As much as I would like to think we’d be delivering the April issue along sunny roadways with the windows down, I realize that’s not the weather predicted for the upcoming week. And though the Vernal Equinox has passed, I know the loading docks at the printer in Parkersburg tomorrow will feel as windy and cold as pick up in January.


The new T-shirts I ordered for Frank and I to wear on delivery sport our logos and a new promotion arrived yesterday. Looks like they’ll be pulled on over thermal shirts and hidden beneath coats all week. Bummer.

The arrival of spring is a month filled with disappointments — because once we start seeing the signs, we have higher expectations of sunshine, warm breezes and open-toed shoes. But I have learned not to get my hopes too high, and to leave the electric blanket on the bed.

I may switch from snow boots to rubber boots for yard work, but I know to keep the wool socks handy.

I clip daffodil blossoms and forsythia branches, and bring them inside to put in water.

Because the peepers always freeze twice.

Don’t Tread on Wet, Tilled Soil

Even as early as February, back-yard gardens across the country are being worked. Beds are cleared, disked, tilled. Hot beds are seeded. Fences are mended, turned up rocks are removed, and the garden is set to go.

And then spring rains come.

Just about the time those seeds you planted too early start sprouting, you can’t step foot in the garden. That fertile soil that we just tilled at 8-12 inches deep is now a layer of mud of the same thickness. One step inside the fence, and you’re likely to loose your rubber boots. (Kiss those garden clogs goodbye.)

So, while it rains, we stand at the eastern windows and peek out at the garden, waiting. Waiting for the rain to stop, waiting for Spring to get here, waiting for a harvest that’s weeks or months away.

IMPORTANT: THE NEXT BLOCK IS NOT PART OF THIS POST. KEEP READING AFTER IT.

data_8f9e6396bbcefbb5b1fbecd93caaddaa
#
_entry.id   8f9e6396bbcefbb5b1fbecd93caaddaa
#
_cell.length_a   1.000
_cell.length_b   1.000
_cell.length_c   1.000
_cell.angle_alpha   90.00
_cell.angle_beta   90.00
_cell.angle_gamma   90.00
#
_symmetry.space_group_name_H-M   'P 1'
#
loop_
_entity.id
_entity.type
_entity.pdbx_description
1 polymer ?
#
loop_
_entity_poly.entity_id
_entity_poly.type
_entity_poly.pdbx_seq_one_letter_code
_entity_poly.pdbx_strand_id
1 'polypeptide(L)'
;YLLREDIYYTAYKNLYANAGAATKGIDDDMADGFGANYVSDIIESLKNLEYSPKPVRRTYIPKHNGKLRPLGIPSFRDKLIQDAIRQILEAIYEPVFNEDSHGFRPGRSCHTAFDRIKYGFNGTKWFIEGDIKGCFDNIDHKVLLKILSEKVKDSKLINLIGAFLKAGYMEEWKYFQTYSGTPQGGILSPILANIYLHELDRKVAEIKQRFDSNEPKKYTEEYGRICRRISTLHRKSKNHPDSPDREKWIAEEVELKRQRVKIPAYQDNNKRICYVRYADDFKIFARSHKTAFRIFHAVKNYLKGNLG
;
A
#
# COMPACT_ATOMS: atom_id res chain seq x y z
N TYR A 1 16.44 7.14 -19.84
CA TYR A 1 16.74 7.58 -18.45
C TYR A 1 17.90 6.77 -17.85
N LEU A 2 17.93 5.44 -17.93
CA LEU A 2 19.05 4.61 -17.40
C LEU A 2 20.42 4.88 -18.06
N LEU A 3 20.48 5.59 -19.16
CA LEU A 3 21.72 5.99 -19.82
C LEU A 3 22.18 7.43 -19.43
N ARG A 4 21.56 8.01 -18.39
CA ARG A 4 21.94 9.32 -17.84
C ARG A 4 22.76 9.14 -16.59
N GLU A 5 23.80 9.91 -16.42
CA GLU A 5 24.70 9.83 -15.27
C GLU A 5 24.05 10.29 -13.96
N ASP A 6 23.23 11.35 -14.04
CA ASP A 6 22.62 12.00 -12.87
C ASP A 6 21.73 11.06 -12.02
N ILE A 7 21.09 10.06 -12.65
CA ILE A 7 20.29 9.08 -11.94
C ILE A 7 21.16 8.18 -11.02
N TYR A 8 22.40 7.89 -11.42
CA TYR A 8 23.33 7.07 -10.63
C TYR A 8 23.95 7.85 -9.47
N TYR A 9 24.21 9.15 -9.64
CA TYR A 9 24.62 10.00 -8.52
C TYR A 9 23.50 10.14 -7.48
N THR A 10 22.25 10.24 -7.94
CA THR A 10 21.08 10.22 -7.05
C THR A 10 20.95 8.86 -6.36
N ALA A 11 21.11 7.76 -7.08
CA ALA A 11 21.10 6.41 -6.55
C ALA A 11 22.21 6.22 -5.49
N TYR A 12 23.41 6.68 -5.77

When the rain breaks, we walk around the outside of the fence, peeking at tiny sprouts breaking through, marking each puddle within the boundaries as low spots in the garden.

Even after the rain stops, the waiting continues. The ground is saturated and sticky, and until it dries, anything that comes in contact with it will compact it hard as a rock, or carry it out of the garden, across the yard, into the tool shed, into the house.

Things are growing out there; in the garden, in the rain. Things I want to see, watch, nurture and talk to. (Things I want to eat.) But a garden, more than most projects, teaches patience. You cannot make the rain stop, the ground dry, the seed germinate and grow.

And so, on this rainy day, we stand at the eastern windows and wait.

Spring Snuck In

Never mind the calendar, or the true season. As far as I’m concerned, Spring arrived last night.

Yesterday hit temperatures warm enough to throw open the doors and let the air through the house. I went outside, and mulched an entire flower bed with a composted sawdust/horse poop mixture.

I saw the crocus fronds, and the barely showing tips of the daffodil.

And then, last night when I was letting Jazzy out, I heard it.


The first spring peeper. for the first hour, he was talking to himself, and then another.

Now I realize, spring peepers always get their little butts frozen at least once each spring – but this morning, the crocus bloomed, and the lake was alive again.

Eight deer grazed in the field above the water which, frozen the day before, now rippled and two wood ducks bobbed upon its face. Two herons stood majestically upon the island, and the annual goose-couple had already chosen this year’s nesting site.

Yes, spring snuck in last night, and most folks won’t accept it until the 20th, but tonight, there will be thunder, and I’ll know, spring snuck in.